DISCLAIMER: This review of Prime Video’s Citadel contains no spoilers. Proceed comfortably.
The Russo Brothers‘ next big-budget project is nigh. Last year’s The Gray Man was merely the tip of the spy thriller iceberg for the filmmaking duo, as they helm one of the most expensive TV shows of all time (although The Lord of the Rings: The Rings of Power beats it by about $8 million per episode). Prime Video’s Citadel is an innovative global event that boasts a flagship series and a handful of local language installments weaving together to tell an overarching story. Does this star-studded espionage thriller hit its target successfully? Read on to find out.
The main series stars Richard Madden as Mason Kane, Priyanka Chopra Jonas as Nadia Sinh, Stanley Tucci as Bernard Orlick, Lesley Manville as Dahlia Archer, Osy Ikhile as Carter Spence, Ashleigh Cummings as Abby Conroy, Roland Møller as Anders Silje and Davik Silje and Caoilinn Springall as Hendrix Conroy.
Here’s a synopsis per Amazon Studios:
“Eight years ago, Citadel fell. The independent global spy agency—tasked to uphold the safety and security of all people—was destroyed by operatives of Manticore, a powerful syndicate manipulating the world from the shadows. With Citadel’s fall, elite agents Mason Kane (Richard Madden) and Nadia Sinh (Priyanka Chopra Jonas) had their memories wiped as they narrowly escaped with their lives.
They’ve remained hidden ever since, building new lives under new identities, unaware of their pasts. Until one night, when Mason is tracked down by his former Citadel colleague, Bernard Orlick (Stanley Tucci), who desperately needs his help to prevent Manticore from establishing a new world order. Mason seeks out his former partner, Nadia, and the two spies embark on a mission that takes them around the world in an effort to stop Manticore, all while contending with a relationship built on secrets, lies, and a dangerous-yet-undying love.”
I was only given access to the first three episodes of the six-episode season. One thing that surprised me was the relatively truncated runtime for each outing. In the age of hour-long streaming episodes, anything shorter than that is jarring, especially if it’s a drama. The shorter runtime doesn’t work in Citadel‘s favor. While Madden and Jonas deliver solid performances, it’s incredibly difficult to connect with these characters. We don’t know why we should care about them, and Mason and Nadia’s connection doesn’t land. Their chemistry is lacking.
The dialogue, notably in Mason and Nadia’s “flirtatious” scenes, feels rather film noir-esque, with rapid-fire back-and-forth that rings more forced than natural. The Russos can’t seem to shake the Marvel humor that’s embedded in the show’s DNA. It feels out of place in a spy thriller. That’s not to say there shouldn’t be any humor, but the MCU’s particular brand is akin to forcing a square to fit into a circle.
As for the narrative, it moves along at a brisk pace. Usually, this isn’t a downside, but, as mentioned above, the shortened runtime doesn’t serve what should be an intricately layered story, with characters who feel more one-dimensional despite Mason and Nadia’s multiple “identities.” That said, the action is serviceable enough (although, if you want detailed, ultraviolent action, better options await you). A few sequences garnered a squirm or two from me for their somewhat graphic nature.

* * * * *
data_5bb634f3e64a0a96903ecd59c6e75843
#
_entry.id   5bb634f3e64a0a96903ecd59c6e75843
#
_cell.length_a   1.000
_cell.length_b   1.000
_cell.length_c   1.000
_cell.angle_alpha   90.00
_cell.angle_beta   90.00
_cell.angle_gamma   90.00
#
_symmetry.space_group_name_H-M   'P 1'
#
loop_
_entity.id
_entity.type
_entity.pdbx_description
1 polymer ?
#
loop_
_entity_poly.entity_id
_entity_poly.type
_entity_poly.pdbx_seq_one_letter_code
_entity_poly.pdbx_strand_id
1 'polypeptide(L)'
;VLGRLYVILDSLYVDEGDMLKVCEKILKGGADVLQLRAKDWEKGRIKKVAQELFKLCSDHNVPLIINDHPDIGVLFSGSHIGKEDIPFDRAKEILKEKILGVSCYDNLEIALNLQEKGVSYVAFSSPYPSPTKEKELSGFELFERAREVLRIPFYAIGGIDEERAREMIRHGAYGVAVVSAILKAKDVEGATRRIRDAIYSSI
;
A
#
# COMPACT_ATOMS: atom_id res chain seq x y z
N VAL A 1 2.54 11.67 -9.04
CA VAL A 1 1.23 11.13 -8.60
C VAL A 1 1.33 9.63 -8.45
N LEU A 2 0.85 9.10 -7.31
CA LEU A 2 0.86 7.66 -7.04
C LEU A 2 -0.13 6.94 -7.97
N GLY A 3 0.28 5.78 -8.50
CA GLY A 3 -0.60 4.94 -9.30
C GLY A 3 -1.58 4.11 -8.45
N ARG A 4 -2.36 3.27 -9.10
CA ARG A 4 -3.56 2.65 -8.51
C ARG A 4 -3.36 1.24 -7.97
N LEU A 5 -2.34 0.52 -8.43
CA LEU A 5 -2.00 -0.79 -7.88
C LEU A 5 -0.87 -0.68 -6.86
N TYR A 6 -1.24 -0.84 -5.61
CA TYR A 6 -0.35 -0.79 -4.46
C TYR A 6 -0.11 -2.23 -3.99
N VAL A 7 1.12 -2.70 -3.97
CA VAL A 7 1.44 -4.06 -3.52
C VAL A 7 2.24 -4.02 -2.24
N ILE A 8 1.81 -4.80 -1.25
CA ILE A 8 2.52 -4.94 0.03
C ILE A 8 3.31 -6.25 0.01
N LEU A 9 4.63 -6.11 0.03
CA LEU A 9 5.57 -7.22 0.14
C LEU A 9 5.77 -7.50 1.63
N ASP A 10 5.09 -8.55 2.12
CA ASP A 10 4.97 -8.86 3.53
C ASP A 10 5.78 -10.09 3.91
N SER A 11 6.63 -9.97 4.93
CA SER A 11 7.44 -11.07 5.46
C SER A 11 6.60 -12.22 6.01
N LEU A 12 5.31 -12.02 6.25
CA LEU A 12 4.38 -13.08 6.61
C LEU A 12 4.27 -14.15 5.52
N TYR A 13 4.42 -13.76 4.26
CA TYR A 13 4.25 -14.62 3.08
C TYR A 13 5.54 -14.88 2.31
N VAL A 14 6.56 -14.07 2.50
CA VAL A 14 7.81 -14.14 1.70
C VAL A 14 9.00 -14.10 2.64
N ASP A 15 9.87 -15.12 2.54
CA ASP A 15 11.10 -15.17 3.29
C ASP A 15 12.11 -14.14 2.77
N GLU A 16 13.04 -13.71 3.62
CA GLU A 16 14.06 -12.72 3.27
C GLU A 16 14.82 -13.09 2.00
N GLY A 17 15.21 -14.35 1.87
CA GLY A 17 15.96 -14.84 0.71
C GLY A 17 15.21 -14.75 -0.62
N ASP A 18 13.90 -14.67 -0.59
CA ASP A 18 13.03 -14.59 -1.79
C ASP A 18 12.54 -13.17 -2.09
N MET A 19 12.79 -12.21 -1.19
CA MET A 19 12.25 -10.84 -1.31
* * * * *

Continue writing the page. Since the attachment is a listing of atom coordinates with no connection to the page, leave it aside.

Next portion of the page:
One of the best aspects of Citadel is its stellar score, crafted beautifully by composer Alex Belcher. It gives off those “spy vibes” the series tries to emulate. The theme song gets you in the mood for thrills that, ultimately, aren’t delivered. On the cinematography front, the camerawork relies on slow, spinning shots. For example, a scene starts with the subject upside down before slowly rotating right side up. It becomes monotonous after a while.
Of course, I can only critique the series based on the first three episodes. I don’t know how it’ll pan out. While Madden and Jonas are the stars of the show, Tucci and Manville steal it from under them. Tucci’s character, in particular, is a frequent source of comedic relief. His impeccable deliveries make the Marvel-esque humor more palatable. Plus, his scenes with Manville and the deeply-entrenched, unexplored history between their characters are more compelling than the action. Manville always makes for a delicious villain.
Overall, Citadel isn’t great, but it’s not awful, either. Most of the narrative beats are predictable. Even with this show’s jaw-dropping budget, expansive globetrotting, high-tech gadgetry and sleek fight choreography, something is missing. It feels hollow — bereft of heart. Here’s hoping the second half of the season changes my opinion.
Citadel premieres its first two episodes on Prime Video on Friday, April 28, 2023, with episodes dropping weekly until its season finale on May 26. The series will get a second season.